The companies manufacturing only natural preparations are largely small family companies, manufactories and new manufacturers in the market. Peelings with polyethylene are manufactured mostly by big concerns with much bigger distribution capabilities and sales network. Products of small companies are available often in only a small number of regional points of sale.

Studies conducted all over the world enabled visualising the scale of the problem and provided bases for taking up actions oriented at limiting, and then totally banning the use of microplastics in cosmetic products. The first to act were Dutch organisations North Sea Foundation and Plastic Group Foundation in 2012, which developed an app for smartphones, available at, which allows to easily check whether a given product has microgranules. German society BUND (Bund für Umwelt und Naturschutz Deutschland) published a list of products with synthetic polymer particles. In 2013, the European Commission published the “Green Book” of plastic waste, including microplastics [26]. In 2014, the Netherlands, Austria, Luxembourg and Sweden brought a project of banning the use of microgranules in cosmetics and detergents to the European Commission [27].

These actions contributed to changes in legislation [4, 28,29,30,31]. The first one to ban selling products with microplastics was the American state of Illinois in 2014. Since July 2015, similar regulations have been introduced in Canada. The Act prohibiting manufacturing such cosmetics has been enforced in the USA since 1st July 2017, and on 1st July 2018 an Act on ban trade became effective. In Europe, since January 2018, manufacturing of cosmetic products with microplastics has been banned in the United Kingdom, and since the end of June 2018, this has been extended to sales. Similar regulations, unfortunately, have not been introduced in the European Union. Also, Poland has not taken up appropriate actions towards this goal. Based on the analysis of the gathered data regarding manufacturers and the offered preparations for exfoliation, one can conclude that in our country, the situation related to the threat to the environment posed by microplastics is not optimistic.

As there still are no proper legal regulations limiting, and, consequently, preventing manufacturing and trading preparations with polyethylene, proecological actions increasing customer awareness are necessary, so that they can select product fully informed. This may be not much, but to paraphrase the words of Leibniz, it is always better to do something rather than do nothing. The main sources of MP environment pollution are uncontrolled processes, such as abrasion and degradation of larger plastic products. However, the effect of microplastics from cosmetic products is far from being negligible. This fraction can be relatively easily reduced; therefore, it is necessary to officially forbid the use of cosmetics that are the source of this type of pollution. The cosmetics which are rinsed after use (mostly scrubs, toothpastes) are already starting to be controlled in this respect, but other cosmetic products remain a problem. Guerranti et al. [32] also indicated the need to harmonise the methods describing the forms of microplastics, their impact on the environment and biodegradation. Only such research will be an appropriate base to influence and enforce changes in the legislation leading to exclusion of MP in cosmetics.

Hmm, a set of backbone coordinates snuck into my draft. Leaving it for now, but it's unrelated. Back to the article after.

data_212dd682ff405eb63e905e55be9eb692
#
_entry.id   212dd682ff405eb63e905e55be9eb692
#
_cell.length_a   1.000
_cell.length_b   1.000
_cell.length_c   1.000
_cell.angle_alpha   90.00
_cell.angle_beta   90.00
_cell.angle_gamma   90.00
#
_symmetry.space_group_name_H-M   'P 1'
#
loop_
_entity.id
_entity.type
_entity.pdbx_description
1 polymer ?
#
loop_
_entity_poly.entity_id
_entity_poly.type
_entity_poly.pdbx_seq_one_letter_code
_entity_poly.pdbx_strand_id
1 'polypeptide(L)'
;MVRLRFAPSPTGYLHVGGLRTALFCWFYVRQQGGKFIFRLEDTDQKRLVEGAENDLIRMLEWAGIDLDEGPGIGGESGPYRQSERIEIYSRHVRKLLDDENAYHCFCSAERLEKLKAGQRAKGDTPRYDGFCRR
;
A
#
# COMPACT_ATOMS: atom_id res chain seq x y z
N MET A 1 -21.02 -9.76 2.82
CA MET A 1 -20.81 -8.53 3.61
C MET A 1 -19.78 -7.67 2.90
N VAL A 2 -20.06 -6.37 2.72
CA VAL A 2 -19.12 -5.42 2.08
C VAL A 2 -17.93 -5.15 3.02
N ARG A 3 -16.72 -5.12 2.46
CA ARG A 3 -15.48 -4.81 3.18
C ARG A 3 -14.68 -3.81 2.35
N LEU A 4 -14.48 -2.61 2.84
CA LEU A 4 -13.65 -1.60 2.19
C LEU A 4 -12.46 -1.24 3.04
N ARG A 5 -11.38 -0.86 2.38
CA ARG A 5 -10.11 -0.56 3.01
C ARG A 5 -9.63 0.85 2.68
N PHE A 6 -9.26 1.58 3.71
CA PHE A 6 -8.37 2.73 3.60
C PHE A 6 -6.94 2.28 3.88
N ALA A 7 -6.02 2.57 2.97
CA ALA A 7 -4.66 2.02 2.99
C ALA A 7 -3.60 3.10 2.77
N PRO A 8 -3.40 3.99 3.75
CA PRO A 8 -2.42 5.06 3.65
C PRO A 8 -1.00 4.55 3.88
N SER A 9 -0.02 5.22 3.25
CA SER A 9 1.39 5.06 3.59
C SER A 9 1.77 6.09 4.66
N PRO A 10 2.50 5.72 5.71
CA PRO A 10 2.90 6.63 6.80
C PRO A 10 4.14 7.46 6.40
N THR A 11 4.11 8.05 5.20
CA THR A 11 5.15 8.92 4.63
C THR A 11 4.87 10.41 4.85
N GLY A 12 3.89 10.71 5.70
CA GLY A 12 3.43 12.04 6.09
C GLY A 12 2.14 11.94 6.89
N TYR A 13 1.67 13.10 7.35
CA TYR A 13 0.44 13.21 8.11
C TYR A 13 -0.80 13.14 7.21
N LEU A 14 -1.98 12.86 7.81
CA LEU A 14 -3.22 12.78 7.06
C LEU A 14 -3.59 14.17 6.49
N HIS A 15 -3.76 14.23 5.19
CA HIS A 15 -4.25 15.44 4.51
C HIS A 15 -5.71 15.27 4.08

Materials and methods

A total of 130 exfoliating products available in drugstores and products intended for use in professional aesthetic parlours were selected. Their composition was analysed for the content and type of microplastics, as well as other abrasives of natural origin. The analysis also included the possibilities of replacing synthetic polymers in this type of products.

Statistical analysis of the results

The STATISTICA 13.1 (StatSoft, Polska) software was used for statistical analysis. The frequency and numbers of specific variants were included. The chi-squared test (χ2) was used to evaluate the relation. The significance level of 0.05 was assumed.


  1. 1.

    Fifty of the 130 randomly selected scrub cosmetics included only polyethylene, and another 22 included polyethylene with natural abrasive materials.

  2. 2.

    The products intended for professional parlours include only microplastics.

  3. 3.

    The range of natural abrasive materials is wide, and it includes ingredients of various level of hardness. Technologically, they can be processed to different granularity, thus modulating their potency. A significant difference was indicated in the amount of exfoliating materials among the products with natural ingredients and preparations with microplastics.

  4. 4.

    Companies manufacture cosmetics with various compositions, and generally no company specialises in creating products with one type of composition. The offer directed to professional recipients is not adjusted to the changing demands of ecologically aware recipients.